Consumer prices rose 3.2 percent from a year earlier, compared with 3.4 percent in May, the Office for National Statistics said. On the month, consumer prices rose 0.1 percent.
The persistence of inflation may bolster the case of Bank of England policy maker Andrew Sentance, who made the first push to raise the interest rate in almost two years in June. Officials this month kept up emergency stimulus and held the benchmark at a record low to aid the recovery during the deepest public spending cuts in half a century.
The gain in the inflation rate was led by transport because of higher fuel and lubricant costs, and restaurants and hotels, the statistics office said. All categories of prices increased apart from clothing and footwear, which was discounted during seasonal sales.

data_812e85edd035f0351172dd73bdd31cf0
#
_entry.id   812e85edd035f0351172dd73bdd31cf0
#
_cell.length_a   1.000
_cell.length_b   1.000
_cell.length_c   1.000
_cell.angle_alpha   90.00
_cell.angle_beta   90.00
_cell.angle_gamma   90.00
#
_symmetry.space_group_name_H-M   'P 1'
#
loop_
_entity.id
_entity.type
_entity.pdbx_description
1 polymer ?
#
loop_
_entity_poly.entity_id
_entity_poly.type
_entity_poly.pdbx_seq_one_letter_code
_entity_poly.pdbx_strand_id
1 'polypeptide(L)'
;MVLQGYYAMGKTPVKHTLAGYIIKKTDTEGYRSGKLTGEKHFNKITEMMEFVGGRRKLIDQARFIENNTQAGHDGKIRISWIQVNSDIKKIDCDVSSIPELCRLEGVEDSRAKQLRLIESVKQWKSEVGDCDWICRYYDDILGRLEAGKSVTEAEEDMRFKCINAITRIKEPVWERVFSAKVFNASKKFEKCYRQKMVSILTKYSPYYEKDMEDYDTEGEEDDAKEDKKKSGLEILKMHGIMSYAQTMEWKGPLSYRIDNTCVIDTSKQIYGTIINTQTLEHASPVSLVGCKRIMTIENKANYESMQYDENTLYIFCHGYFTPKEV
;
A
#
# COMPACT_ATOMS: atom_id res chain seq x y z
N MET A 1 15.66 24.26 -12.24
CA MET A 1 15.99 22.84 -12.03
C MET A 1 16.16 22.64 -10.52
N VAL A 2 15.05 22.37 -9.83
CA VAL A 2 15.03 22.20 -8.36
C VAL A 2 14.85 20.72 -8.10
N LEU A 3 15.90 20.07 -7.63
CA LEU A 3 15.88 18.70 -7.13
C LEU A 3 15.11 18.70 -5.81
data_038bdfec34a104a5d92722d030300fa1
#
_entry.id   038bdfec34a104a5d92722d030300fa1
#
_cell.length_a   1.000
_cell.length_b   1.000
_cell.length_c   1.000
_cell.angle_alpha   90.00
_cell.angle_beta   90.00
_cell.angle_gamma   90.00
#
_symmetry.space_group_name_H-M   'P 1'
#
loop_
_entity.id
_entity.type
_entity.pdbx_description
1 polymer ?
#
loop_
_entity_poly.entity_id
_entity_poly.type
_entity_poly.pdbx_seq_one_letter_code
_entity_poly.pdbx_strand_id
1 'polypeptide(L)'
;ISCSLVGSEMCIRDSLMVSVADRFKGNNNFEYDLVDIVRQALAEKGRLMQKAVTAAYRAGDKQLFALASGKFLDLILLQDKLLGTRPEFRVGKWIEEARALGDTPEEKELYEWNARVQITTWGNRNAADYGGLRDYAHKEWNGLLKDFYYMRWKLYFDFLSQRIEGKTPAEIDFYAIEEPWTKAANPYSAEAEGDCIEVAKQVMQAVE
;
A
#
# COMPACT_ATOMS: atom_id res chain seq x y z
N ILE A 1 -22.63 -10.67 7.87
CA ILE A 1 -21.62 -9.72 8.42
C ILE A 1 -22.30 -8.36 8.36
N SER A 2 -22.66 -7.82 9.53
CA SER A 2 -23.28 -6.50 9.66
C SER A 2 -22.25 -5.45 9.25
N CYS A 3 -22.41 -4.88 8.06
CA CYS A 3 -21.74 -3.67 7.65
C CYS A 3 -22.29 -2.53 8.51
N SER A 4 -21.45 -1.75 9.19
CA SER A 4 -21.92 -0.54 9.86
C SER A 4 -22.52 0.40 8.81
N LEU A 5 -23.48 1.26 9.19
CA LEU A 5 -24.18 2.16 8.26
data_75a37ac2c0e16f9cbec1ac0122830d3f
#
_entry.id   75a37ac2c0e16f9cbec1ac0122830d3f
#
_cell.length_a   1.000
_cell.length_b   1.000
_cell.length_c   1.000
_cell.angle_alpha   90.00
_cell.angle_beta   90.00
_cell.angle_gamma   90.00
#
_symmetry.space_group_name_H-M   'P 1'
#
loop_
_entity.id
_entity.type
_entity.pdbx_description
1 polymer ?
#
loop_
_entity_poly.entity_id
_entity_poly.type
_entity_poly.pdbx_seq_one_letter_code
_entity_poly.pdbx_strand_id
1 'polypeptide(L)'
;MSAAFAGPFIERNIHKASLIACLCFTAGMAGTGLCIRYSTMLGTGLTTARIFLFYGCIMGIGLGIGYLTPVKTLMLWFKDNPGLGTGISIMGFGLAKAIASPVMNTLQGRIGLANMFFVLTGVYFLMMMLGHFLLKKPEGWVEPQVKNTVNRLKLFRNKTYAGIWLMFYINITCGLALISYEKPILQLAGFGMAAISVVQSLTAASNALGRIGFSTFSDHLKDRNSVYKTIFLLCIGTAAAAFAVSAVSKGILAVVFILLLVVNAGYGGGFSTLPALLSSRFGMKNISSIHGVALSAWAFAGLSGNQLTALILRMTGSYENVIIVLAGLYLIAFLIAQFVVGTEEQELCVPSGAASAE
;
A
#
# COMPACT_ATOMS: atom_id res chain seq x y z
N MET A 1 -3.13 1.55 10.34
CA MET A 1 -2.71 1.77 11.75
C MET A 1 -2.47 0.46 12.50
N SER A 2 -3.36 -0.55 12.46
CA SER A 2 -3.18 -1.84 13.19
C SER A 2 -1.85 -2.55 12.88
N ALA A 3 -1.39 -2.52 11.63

Core inflation, which excludes the cost of food, tobacco, alcohol and energy prices, accelerated to 3.1 percent from 2.9 percent in May, the statistics office said. The result matched the highest since records began in 1997.
Retail price inflation, a measure of living costs used in wage negotiations, slowed to 5 percent in June from 5.1 percent the previous month, the statistics office said. Excluding mortgage-interest payments it was 5 percent, down from 5.1 percent.